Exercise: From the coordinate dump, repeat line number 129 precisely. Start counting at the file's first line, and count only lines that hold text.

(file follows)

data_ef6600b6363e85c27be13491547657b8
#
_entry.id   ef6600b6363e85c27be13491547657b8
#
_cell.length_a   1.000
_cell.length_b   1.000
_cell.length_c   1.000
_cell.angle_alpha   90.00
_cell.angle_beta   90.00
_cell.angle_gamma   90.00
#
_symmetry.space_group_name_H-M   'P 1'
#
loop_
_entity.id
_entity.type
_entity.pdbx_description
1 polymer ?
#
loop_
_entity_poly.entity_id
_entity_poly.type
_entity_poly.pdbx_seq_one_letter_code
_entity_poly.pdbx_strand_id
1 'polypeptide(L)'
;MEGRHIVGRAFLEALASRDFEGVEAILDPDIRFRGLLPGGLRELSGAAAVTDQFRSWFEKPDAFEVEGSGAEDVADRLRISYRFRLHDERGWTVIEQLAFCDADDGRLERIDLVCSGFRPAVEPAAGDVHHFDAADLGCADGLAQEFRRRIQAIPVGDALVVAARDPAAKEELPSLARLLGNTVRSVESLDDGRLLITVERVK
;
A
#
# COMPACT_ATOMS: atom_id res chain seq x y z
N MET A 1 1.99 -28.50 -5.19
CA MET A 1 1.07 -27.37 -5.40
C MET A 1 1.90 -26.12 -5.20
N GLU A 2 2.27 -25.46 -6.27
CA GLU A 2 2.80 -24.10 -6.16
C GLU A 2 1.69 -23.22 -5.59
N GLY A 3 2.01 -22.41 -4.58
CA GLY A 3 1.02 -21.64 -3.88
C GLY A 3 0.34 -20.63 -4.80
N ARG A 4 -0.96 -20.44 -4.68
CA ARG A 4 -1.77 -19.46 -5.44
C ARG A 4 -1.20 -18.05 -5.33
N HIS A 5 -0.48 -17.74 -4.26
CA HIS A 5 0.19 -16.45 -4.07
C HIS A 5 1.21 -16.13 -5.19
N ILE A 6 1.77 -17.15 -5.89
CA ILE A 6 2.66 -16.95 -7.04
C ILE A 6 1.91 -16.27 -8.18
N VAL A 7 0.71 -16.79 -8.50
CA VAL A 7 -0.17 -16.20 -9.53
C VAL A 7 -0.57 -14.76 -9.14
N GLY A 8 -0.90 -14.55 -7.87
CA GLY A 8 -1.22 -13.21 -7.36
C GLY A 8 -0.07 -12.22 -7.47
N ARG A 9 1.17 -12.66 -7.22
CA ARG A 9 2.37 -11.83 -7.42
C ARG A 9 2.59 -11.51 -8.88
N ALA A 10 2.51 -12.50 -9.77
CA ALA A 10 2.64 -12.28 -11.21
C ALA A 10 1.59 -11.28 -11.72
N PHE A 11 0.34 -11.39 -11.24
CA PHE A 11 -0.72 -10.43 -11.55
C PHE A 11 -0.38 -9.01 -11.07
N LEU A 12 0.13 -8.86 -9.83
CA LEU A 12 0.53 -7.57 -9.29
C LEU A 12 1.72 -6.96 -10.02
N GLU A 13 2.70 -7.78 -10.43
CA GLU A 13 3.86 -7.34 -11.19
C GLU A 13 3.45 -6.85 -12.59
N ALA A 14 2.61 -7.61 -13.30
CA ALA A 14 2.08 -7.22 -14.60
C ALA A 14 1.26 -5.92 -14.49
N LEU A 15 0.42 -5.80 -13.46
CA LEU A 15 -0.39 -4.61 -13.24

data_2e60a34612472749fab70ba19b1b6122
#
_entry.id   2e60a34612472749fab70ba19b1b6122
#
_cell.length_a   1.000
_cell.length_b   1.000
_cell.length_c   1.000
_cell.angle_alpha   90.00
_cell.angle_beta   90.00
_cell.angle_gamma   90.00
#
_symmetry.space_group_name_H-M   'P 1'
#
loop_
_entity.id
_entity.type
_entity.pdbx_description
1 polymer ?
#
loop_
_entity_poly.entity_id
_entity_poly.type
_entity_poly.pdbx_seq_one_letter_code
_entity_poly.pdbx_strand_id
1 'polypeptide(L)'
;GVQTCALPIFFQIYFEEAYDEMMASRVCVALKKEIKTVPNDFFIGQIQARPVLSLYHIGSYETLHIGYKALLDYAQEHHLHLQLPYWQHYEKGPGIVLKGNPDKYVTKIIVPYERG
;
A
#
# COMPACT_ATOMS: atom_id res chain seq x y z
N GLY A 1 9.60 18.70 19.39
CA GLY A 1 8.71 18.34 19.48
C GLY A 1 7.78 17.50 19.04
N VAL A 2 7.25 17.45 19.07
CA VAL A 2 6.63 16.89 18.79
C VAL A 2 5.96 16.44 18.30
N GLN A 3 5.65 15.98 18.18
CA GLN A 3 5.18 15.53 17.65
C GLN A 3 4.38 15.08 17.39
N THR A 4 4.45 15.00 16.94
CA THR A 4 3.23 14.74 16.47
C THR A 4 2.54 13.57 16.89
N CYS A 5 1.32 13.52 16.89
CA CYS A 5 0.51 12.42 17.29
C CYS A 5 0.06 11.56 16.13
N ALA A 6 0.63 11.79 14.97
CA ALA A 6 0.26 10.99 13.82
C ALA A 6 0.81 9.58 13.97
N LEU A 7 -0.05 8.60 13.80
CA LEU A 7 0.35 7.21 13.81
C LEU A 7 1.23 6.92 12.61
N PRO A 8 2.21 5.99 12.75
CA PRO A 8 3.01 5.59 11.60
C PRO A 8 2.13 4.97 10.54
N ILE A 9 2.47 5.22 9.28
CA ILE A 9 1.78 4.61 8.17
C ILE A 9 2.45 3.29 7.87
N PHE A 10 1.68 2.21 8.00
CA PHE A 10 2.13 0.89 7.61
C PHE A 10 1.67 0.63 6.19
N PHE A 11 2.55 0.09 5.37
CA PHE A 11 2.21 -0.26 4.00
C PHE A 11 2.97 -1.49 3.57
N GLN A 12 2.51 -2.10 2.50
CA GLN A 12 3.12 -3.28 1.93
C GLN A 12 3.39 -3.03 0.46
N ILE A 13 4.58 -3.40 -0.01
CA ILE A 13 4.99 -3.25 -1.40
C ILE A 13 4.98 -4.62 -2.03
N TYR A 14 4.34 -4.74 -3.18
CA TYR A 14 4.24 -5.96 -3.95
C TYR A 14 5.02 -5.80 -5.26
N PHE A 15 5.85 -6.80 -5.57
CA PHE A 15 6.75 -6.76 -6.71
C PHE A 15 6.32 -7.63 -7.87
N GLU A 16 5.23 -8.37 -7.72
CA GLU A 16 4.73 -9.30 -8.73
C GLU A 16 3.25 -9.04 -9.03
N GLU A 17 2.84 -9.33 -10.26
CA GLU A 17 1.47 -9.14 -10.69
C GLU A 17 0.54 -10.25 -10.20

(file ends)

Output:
N ILE A 9 2.47 5.22 9.28